Passion, priests and Pavlov's dogs

Grid, San Marino GP 2001

Grid, San Marino GP 2001 

 © The Cahier Archive

The geese have gone north and across Europe it is Springtime. All manner of beasts and beings are crawling from hibernation and behaving amorously. The birds and the bees are busy. Hares are just as dizzy in April as they were a month ago. Flowers are pollinating frantically and even cupboards are crying out to have their winter cobwebs removed.

In the cycle of life, it is a time for planting, a time for procreation. And passion.

It must have been this Spring fever that got me the other day when I was walking around Fortnum & Mason in London (as one does). I saw a book about Ettore Bugatti and, without a second thought, I bought it. I am too embarrassed to even discuss the price. But I cannot help myself when it comes to Bugatti. As far as I am concerned "Le Patron" was the only man who has ever raised automotive design to an art form. A lot of other automobile designers have produced good-looking cars, some even justify being described as "beautiful". But none of them were artists like Bugatti. It was a genetic thing. His father Carlo was an inventor who strove to solve the problems of perpetual motion and also made exquisite furniture. Ettore's brother Rembrandt was an outstanding sculptor who specialized in works if animals. If I was a multi-millionaire I would buy them. And then, of course, there were the automobiles: those designed by Ettore and those drawn by his son Jean.

I can honestly say that in my life I have only twice fallen in love at first sight. On the first occasion I was at a party in the far from glamorous London suburb of Kilburn. I remember her name but not much more than that. On the second occasion I was in the far from glamorous industrial city of Essen in Germany and I found myself in love with a car. I was dry-mouthed, breathless. I had all the right symptoms. And there it was: the Esders Bugatti Royale Coupe de Ville, in its two-tone color scheme. I had to be dragged away. Such behavior is not really in my nature but this lump of metal was somehow special. At $10m this babe was out of my league and over the years the passion has faded. I saw the Coupe a couple of years ago at the French Grand Prix and it was like seeing an old girlfriend. There was a spark of something there but it was in the past.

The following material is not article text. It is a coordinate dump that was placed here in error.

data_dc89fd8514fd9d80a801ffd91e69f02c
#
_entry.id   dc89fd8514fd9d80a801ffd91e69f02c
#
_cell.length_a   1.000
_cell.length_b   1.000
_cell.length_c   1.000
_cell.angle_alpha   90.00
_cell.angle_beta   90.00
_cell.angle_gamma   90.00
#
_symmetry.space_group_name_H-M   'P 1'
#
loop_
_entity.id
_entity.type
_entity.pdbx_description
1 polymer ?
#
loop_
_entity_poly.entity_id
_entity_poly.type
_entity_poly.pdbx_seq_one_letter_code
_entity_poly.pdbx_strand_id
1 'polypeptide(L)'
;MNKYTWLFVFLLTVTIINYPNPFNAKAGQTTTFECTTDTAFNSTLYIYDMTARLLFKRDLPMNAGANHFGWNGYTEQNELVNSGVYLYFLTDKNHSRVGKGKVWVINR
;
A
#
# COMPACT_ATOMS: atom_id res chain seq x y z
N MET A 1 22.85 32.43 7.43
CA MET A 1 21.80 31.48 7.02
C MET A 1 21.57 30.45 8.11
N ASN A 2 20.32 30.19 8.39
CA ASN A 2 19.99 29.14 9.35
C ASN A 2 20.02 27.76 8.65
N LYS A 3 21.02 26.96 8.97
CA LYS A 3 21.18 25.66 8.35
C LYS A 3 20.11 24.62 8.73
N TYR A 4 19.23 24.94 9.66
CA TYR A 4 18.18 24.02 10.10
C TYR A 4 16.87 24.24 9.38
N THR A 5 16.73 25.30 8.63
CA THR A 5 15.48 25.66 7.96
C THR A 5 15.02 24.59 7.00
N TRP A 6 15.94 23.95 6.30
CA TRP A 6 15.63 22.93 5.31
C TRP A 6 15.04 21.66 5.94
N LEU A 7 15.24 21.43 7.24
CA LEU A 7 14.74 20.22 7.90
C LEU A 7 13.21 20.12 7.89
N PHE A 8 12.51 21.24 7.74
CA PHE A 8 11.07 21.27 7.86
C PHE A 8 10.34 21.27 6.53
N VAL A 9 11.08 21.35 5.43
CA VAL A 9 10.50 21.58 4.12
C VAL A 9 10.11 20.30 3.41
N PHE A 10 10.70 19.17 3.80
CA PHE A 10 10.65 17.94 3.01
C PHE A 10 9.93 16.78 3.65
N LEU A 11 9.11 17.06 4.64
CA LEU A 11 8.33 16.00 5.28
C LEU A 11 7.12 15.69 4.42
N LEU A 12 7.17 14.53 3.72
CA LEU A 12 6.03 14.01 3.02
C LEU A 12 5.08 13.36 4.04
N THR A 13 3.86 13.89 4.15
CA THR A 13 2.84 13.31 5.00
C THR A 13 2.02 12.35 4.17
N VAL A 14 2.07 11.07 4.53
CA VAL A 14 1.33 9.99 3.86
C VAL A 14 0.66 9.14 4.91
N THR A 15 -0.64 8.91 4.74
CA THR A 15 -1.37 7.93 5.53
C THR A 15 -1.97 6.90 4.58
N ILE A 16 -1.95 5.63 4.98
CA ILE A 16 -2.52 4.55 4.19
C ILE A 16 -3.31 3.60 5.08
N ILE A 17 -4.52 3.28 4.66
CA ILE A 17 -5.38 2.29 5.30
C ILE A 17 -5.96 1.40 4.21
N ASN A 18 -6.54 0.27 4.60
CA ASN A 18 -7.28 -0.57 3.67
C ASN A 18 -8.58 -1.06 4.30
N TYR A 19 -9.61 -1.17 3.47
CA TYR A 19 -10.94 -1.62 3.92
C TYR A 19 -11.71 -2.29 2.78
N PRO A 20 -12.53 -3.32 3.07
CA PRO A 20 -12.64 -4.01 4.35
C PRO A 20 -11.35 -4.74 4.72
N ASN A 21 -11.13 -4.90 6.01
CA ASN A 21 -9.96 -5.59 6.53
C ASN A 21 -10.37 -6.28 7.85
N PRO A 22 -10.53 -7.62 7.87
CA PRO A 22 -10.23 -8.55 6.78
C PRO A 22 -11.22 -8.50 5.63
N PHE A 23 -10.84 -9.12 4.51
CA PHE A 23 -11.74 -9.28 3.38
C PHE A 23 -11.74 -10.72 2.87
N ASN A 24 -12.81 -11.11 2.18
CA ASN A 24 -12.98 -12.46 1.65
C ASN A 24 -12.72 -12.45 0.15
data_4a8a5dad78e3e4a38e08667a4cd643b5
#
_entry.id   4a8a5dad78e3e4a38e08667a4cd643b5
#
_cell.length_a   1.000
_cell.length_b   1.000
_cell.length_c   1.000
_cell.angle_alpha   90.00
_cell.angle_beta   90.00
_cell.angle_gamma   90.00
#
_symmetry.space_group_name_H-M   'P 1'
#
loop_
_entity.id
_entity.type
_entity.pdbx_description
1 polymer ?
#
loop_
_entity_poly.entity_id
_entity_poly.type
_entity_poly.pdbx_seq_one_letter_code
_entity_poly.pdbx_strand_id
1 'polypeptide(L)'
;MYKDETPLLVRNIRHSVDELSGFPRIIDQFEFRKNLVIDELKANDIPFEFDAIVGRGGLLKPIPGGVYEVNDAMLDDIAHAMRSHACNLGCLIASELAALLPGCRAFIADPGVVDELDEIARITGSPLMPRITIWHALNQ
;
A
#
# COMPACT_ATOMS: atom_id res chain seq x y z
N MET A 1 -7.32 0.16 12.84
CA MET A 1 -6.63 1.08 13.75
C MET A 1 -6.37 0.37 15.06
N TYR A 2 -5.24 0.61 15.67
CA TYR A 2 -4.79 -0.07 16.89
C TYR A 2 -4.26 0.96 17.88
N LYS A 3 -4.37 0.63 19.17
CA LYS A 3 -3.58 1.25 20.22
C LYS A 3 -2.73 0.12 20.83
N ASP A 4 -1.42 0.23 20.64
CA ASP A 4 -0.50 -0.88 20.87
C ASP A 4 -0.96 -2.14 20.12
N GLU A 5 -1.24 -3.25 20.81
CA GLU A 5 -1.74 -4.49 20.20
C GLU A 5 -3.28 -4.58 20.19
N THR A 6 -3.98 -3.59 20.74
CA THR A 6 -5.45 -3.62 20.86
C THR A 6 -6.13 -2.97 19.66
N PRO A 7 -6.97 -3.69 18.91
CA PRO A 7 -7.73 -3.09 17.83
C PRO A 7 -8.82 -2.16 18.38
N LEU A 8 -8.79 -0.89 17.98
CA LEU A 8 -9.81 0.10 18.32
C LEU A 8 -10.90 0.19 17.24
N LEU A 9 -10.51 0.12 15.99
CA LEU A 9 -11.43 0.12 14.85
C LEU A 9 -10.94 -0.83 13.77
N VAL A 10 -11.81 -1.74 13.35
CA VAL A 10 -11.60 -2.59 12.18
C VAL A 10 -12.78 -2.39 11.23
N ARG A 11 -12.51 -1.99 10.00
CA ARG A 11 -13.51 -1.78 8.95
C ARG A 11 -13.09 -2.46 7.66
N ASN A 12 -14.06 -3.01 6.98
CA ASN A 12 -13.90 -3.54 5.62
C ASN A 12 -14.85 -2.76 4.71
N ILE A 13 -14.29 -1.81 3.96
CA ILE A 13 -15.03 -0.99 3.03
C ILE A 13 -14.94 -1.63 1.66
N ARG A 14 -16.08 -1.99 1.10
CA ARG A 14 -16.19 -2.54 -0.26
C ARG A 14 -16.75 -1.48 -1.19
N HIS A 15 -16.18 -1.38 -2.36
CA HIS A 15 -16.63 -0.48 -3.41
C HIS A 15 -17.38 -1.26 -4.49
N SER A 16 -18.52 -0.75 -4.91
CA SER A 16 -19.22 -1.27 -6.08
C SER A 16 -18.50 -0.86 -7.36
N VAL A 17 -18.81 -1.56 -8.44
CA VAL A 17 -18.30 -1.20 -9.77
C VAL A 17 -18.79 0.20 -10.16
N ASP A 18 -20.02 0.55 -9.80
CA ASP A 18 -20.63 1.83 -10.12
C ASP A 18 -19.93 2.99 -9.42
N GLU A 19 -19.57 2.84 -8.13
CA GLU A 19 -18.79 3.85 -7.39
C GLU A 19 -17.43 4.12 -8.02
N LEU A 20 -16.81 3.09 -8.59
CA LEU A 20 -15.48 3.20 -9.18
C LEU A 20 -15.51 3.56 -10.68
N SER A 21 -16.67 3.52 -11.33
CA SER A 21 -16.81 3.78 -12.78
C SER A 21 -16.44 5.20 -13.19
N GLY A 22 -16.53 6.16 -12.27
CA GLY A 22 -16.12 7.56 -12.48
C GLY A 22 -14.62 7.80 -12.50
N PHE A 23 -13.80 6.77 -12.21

Going to Imola every Spring reminds one of the unnatural feelings that exist between people and cars. Down at the Autodromo Enzo e Dino Ferrari there is very real passion for anything Ferrari. You see behavior which one can only put down to love. The tifosi are completely passionate about the red cars from Maranello. It is a nationalistic thing but it is much more than that. But do not think it is just an Italian thing. The British have a thing about Jaguars which is along similar lines and the French get all coo-ey about powder-blue Bugattis. What is it about these old flames which get people going? But what triggers these passionate thoughts? Where does the magic come from?

Deconstructing passion is an impossible task.

It is not just about boys and girls and cars. It is about collecting train numbers or visiting art galleries. Or going to churches and mosques. Or making money.

There are times when passions collide and that is happening right now in Formula 1. It happened at Imola when the local bishop began mouthing off about running the San Marino Grand Prix on Easter Sunday. A holy day. The Roman Catholic Church met Formula 1 head-on. In an effort to appease the clerics it was agreed that the parish priest of Maranello Alberto Bernardoni would conduct a mass and it would be broadcast on the giant TV screens around the Imola circuit.

It is also happening in the background in F1. The paddock at Imola was chattering about the recent noise from the automobile manufacturers about starting their own racing series. This is the last thing that the sport needs. It is a competitive world out there. There was a time when Formula 1 had only to worry about other racing cars but nowadays the pressure for coverage is huge. Formula 1 has to compete with game shows, quiz programs, religions and other sports. It cannot afford to be split by internal discord. One would have thought that people in F1 would be smart enough to try to avoid the mess than exists in the United States of America where open-wheeler racing has been split down the middle for the last five years because of money and egos. The end result of all this is that everyone is losing and will continue to do so until they all get 3.5-liter normally-aspirated engines and get back together again. Eventually it will happen because the big sponsors will push them back together.

Formula 1 stands on the verge of making the same mistakes as the Americans and already teams have found that their sponsors are not happy about the chunterings of Paolo Cantarella of Fiat and his supposed allies amongst the car manufacturers. One would like to think that team bosses in F1 are smart enough not to get involved in such matters but like Professor Pavlov's dogs some of them start to drool when money is mentioned.

When you boil it down, the men after the money are the losers. Some have no passion for the sport. Others may once have had it but they have lost it in their desire to make more money.

The next few months are going to be interesting but let us hope that at the end of it all those with the passion will still be around and those without it will have gone off to sell vegetables on market stalls.

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